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I need to parse strings of four hex characters to an integer. The characters appear inside a longer string, and there are no separators - I just know the offset they can be found in. The hex characters are case insensitive. Example with offset 3:

"foo10a4bar" -> 4260

I'm looking for a snippet that is

  • Short (too much code always creates complexity)
  • Simple (simple to understand and verify that it is correct)
  • Safe (invalid input is detected and signalled, no potential memory problems)

I'm a bit leery of using the 'sscanf' family of functions for this, but if there's a safe ANSI C solution using them, they can be used.

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7 Answers 7

up vote 2 down vote accepted

It's usually best to use standard functions where you can, to get concise and simple code:

#define HEXLEN 4

long extract_hex(const char *src, size_t offset)
{
    char hex[HEXLEN + 1] = { 0 };
    long val;

    if (strlen(src) < offset + HEXLEN)
        return -1;

    memcpy(hex, src + offset, HEXLEN);

    if (strspn(hex, "0123456789AaBbCcDdEeFf") < HEXLEN)
        return -1;

    errno = 0;
    val = strtol(hex, NULL, 16);

    /* Out of range - can't occur unless HEXLEN > 7 */
    if (errno)
        return -1;

    return val;
}
share|improve this answer
    
Has the same problems as earlier solutions - strtol accepts negative numbers, '0x' prefix, spaces, and other things. This solution accepts invalid input. –  Nakedible Sep 10 '10 at 13:48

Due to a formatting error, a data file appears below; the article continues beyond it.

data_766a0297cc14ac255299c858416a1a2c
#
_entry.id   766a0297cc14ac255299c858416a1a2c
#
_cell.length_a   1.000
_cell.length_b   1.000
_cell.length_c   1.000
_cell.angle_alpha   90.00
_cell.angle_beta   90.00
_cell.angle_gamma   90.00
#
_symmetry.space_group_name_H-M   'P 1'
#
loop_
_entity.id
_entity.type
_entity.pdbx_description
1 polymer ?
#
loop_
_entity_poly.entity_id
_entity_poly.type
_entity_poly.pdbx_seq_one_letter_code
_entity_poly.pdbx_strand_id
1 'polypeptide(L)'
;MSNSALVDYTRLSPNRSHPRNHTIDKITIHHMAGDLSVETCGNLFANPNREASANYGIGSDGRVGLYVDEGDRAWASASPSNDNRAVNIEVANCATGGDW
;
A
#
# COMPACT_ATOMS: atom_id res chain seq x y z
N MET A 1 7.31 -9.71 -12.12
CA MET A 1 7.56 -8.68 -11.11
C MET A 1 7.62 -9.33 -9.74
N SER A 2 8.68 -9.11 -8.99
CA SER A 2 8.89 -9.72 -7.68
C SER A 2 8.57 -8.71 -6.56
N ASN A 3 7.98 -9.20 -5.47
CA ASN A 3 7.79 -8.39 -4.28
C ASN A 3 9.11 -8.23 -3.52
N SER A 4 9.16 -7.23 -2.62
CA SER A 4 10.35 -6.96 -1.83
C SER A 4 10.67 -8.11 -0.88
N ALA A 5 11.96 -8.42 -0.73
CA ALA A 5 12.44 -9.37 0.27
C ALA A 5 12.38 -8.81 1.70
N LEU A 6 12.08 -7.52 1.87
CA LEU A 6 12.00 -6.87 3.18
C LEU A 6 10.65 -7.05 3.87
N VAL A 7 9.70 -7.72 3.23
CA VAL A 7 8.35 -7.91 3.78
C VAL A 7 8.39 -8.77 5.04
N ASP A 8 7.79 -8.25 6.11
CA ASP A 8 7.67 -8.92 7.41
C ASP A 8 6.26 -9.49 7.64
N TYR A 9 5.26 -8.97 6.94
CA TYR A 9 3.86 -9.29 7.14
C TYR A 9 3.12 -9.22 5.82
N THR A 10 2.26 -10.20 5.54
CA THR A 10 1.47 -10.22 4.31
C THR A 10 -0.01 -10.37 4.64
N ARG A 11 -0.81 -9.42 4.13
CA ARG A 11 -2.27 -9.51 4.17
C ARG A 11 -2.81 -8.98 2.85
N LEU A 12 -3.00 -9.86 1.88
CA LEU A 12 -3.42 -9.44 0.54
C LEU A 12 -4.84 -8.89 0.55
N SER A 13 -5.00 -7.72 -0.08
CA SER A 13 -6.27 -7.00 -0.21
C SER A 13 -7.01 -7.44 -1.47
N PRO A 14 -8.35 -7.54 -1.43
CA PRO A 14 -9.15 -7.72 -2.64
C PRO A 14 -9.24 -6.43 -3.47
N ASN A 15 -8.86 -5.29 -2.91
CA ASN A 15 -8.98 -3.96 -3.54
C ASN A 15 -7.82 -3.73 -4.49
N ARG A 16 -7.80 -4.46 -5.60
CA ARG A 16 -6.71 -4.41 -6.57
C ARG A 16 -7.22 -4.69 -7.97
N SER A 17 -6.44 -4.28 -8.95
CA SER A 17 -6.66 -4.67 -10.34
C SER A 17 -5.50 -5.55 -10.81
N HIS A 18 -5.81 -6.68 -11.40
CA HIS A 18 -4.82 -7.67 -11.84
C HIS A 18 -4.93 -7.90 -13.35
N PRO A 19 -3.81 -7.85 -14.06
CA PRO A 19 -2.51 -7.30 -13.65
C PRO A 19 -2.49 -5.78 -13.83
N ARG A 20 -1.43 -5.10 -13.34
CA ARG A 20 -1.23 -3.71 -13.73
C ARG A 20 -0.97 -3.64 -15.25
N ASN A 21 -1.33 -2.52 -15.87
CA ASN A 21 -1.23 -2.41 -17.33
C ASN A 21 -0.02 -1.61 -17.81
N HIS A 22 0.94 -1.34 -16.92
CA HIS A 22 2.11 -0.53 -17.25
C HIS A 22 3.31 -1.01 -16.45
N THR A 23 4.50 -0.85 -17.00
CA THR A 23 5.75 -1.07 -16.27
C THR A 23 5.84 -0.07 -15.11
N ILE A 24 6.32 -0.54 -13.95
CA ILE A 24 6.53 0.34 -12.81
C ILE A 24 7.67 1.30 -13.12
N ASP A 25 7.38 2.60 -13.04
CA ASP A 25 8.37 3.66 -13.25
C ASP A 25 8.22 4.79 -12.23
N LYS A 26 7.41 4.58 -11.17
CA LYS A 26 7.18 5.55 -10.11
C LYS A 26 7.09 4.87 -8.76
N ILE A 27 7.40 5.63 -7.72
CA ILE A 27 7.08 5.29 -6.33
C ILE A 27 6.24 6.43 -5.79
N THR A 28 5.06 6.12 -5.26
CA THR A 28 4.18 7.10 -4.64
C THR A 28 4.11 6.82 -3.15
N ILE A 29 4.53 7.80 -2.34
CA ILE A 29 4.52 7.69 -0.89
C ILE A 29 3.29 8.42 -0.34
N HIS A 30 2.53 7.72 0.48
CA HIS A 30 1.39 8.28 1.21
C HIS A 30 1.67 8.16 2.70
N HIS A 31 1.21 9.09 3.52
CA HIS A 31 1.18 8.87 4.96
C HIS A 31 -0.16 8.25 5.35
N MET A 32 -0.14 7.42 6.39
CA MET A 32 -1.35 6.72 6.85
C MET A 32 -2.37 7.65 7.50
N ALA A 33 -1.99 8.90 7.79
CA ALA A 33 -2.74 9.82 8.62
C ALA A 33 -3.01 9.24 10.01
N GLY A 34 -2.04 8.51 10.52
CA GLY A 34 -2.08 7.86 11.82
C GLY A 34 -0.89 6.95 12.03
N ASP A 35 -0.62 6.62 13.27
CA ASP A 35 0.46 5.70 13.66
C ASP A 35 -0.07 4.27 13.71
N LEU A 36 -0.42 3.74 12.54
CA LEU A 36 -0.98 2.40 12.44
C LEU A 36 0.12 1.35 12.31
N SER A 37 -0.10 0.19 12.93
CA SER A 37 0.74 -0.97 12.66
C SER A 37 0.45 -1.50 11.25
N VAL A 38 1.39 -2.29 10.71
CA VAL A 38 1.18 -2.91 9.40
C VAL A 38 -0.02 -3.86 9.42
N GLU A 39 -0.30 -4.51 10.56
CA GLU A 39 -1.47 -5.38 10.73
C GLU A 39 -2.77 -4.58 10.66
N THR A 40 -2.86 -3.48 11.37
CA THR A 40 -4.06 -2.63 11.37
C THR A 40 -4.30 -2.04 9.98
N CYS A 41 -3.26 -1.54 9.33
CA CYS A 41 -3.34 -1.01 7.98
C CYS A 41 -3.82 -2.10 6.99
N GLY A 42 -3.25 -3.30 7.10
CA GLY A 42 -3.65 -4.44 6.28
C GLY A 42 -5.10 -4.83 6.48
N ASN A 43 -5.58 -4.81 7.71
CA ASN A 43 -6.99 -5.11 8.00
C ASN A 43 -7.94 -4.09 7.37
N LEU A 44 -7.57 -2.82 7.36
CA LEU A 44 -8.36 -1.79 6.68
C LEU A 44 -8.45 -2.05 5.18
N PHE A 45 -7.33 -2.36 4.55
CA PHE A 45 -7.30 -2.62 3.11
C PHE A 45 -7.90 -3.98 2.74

@Nakedible: I wasn't clear on what the exact validity criteria were, but see the updated version. –  caf Sep 10 '10 at 14:09
    
Looking pretty good! Although running the strspn before memcpy seems a bit weird as the strspn will scan through the end of the string, if there's nothing but hex there - and requires the string to be null terminated. However, if it is moved to be after memcpy, the string is nicely null terminated and also strspn does not ever need to scan more than HEXLEN characters... –  Nakedible Sep 10 '10 at 15:06
    
@Nakedible: Good points, updated. Though the use of strlen() to validate the input is long enough requires the input to be nul-terminated. The alternative is to pass in the length of the string. –  caf Sep 11 '10 at 8:05
    
I finally picked your answer to be the accepted one - memcpy+strspn+strtol with a couple checks is very compact and uses the standard library very well. It is obvious what is being done. So, short, simple and safe. For the actual code, I used my own solution - as the code may possibly have to run on a non-ANSI C compiler, and expecting strtol and friends to have been implemented properly is taking a chance. –  Nakedible Sep 12 '10 at 10:42

strtol is simple with good error handling:

const int OFFSET = 3, LEN = 4;
char hex[LEN + 1];
int i;
for(i = 0; i < LEN && str[OFFSET + i]; i++)
{
  hex[i] = str[OFFSET + i];
  if(!isxdigit((unsigned char) hex[i]))
  {
    // signal error, return
  }
}
if(i != LEN)
{
  // signal error, return
}
hex[LEN] = '\0';
char *end;
int result = (int) strtol(hex, &end, 16);
if(end != hex + LEN)
{
  // signal error, return
}
share|improve this answer
    
Except that you cannot specify the maximum amount of characters to read I believe. So it will read past the buffer if the digits just continue. Also, it allows for preceding spaces, sign prefixes, 0x, etc. so atleast it requires pre-validation to accept only the 4 hex characters. –  Nakedible Sep 10 '10 at 8:08
    
If it can be made short and simple enough, a function that copies four characters to a buffer, adds a terminating '\0', verifies that each character is [0-9a-fA-F] and then calls strtol could be good enough... –  Nakedible Sep 10 '10 at 8:10
    
@Naked, maybe you should wait for the complete answer before down-voting (if that was you)? However, you do raise a possible point about the 0x, sign, and whitespace. –  Matthew Flaschen Sep 10 '10 at 8:14